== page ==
Introduction to private Docker container registries in Azure
Azure Container Registry is a managed Docker registry service based on the open-source Docker Registry 2.0. Create and maintain Azure container registries to store and manage your private Docker container images.
Use container registries in Azure with your existing container development and deployment pipelines. Use Azure Container Registry Build (ACR Build) to build container images in Azure. Build on demand, or fully automate builds with source code commit and base image update build triggers.
For background about Docker and containers, see the Docker overview.
Pull images from an Azure container registry to various deployment targets:
- Scalable orchestration systems that manage containerized applications across clusters of hosts, including Kubernetes, DC/OS, and Docker Swarm.
- Azure services that support building and running applications at scale, including Azure Kubernetes Service (AKS), App Service, Batch, Service Fabric, and others.
Developers can also push to a container registry as part of a container development workflow. For example, target a container registry from a continuous integration and deployment tool such as Azure DevOps Services or Jenkins.
Configure ACR Tasks to automatically rebuild application images when their base images are updated. Use ACR Tasks to automate image builds when your team commits code to a Git repository.
Registry - Create one or more container registries in your Azure subscription. Registries are available in three SKUs: Basic, Standard, and Premium, each of which support webhook integration, registry authentication with Azure Active Directory, and delete functionality. Take advantage of local, network-close storage of your container images by creating a registry in the same Azure location as your deployments. Use the geo-replication feature of Premium registries for advanced replication and container image distribution scenarios. A fully qualified registry name has the form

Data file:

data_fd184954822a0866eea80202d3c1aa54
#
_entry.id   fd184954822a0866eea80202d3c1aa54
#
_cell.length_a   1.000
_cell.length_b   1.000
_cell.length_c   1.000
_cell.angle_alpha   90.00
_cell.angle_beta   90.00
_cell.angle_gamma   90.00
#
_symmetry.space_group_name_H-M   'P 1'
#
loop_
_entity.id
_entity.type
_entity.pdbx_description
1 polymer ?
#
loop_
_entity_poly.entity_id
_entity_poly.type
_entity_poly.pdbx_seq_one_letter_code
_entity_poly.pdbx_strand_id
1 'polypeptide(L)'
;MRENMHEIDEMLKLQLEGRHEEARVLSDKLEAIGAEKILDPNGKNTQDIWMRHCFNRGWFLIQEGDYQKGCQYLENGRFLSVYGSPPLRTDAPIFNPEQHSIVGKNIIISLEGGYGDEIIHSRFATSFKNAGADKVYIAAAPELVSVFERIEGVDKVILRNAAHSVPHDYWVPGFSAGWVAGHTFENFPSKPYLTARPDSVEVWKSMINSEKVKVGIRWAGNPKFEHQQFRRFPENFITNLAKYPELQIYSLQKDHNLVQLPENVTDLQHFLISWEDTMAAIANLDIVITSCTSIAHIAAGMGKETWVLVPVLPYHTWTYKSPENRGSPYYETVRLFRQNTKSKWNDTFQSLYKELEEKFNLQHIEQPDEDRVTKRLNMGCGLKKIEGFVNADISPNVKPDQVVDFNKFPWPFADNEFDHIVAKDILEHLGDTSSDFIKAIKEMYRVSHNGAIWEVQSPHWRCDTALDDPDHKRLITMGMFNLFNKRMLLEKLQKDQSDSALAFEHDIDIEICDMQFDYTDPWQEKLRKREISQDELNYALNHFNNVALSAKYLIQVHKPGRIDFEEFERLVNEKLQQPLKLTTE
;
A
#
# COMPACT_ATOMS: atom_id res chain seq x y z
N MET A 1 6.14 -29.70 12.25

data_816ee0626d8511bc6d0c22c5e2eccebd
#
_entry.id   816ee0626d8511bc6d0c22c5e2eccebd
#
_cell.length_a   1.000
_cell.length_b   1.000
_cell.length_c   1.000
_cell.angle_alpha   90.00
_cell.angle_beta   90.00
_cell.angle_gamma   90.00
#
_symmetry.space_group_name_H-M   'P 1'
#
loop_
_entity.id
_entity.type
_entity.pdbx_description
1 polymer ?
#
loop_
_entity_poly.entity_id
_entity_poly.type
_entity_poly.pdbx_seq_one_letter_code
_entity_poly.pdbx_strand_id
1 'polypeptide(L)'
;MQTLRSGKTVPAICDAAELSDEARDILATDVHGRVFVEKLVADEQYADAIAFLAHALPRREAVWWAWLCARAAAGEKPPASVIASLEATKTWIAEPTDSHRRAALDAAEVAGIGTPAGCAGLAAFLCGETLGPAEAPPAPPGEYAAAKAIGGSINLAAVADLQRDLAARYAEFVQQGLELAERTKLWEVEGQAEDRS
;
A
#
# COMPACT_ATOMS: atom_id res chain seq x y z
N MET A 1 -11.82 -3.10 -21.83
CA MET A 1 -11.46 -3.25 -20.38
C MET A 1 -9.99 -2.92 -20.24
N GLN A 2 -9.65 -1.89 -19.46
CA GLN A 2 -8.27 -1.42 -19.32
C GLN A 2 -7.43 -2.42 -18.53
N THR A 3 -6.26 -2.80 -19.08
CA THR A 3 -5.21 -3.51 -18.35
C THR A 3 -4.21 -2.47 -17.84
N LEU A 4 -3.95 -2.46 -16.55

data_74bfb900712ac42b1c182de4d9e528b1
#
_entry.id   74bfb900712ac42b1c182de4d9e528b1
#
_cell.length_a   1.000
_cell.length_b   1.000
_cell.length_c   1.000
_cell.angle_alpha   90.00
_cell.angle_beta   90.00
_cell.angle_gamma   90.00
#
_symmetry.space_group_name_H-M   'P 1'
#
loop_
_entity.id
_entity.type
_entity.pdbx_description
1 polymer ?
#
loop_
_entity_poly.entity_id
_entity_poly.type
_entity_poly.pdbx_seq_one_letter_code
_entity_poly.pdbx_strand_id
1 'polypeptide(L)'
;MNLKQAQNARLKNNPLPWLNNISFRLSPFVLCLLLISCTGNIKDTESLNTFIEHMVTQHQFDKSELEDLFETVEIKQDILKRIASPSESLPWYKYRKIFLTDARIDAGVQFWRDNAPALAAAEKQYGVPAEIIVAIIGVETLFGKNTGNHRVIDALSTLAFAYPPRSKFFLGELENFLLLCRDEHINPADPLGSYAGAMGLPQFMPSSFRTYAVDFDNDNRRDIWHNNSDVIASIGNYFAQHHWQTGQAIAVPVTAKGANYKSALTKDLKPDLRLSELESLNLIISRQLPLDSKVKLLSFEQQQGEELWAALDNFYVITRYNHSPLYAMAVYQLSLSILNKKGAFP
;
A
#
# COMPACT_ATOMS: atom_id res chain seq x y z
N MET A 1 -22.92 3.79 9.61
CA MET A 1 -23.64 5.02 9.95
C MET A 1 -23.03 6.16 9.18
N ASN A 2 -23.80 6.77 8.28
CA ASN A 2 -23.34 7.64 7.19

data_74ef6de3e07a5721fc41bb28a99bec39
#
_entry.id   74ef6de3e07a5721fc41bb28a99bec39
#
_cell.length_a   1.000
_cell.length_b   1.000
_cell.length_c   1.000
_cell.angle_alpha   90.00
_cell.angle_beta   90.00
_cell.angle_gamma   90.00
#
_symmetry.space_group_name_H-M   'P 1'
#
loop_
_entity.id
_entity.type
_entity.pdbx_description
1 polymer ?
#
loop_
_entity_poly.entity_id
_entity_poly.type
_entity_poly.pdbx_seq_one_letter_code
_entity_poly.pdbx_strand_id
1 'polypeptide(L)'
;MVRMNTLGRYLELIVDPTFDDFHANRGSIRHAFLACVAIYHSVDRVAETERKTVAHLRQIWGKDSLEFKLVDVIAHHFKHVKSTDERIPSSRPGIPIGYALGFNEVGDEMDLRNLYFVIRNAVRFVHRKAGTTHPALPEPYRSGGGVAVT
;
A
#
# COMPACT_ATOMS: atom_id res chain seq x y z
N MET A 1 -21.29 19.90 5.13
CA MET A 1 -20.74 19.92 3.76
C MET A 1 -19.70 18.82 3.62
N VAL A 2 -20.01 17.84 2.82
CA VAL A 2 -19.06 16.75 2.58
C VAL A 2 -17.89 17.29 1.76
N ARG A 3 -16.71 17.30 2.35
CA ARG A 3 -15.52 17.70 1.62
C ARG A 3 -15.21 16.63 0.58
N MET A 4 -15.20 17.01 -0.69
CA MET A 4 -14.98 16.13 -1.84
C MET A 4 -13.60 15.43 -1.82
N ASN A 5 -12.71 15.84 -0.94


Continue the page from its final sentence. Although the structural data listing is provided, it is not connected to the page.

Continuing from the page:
Repository - A registry contains one or more repositories, which are groups of container images. Azure Container Registry supports multilevel repository namespaces. With multilevel namespaces, you can group collections of images related to a specific app, or a collection of apps to specific development or operational teams. For example:
myregistry.azurecr.io/aspnetcore:1.0.1represents a corporate-wide image
myregistry.azurecr.io/warrantydept/dotnet-buildrepresents an image used to build .NET apps, shared across the warranty department
myregistry.azurecr.io/warrantydept/customersubmissions/webrepresents a web image, grouped in the customer submissions app, owned by the warranty department
Image - Stored in a repository, each image is a read-only snapshot of a Docker container. Azure container registries can include both Windows and Linux images. You control image names for all your container deployments. Use standard Docker commands to push images into a repository, or pull an image from a repository.
Container - A container defines a software application and its dependencies wrapped in a complete filesystem including code, runtime, system tools, and libraries. Run Docker containers based on Windows or Linux images that you pull from a container registry. Containers running on a single machine share the operating system kernel. Docker containers are fully portable to all major Linux distros, macOS, and Windows.
Azure Container Registry Tasks
Azure Container Registry Tasks (ACR Tasks) is a suite of features within Azure Container Registry that provides streamlined and efficient Docker container image builds in Azure. Use ACR Tasks to extend your development inner-loop to the cloud by offloading
docker build operations to Azure. Configure build tasks to automate your container OS and framework patching pipeline, and build images automatically when your team commits code to source control.
Multi-step tasks, a preview feature of ACR Tasks, provides step-based task definition and execution for building, testing, and patching container images in the cloud. Task steps define individual container image build and push operations. They can also define the execution of one or more containers, with each step using the container as its execution environment.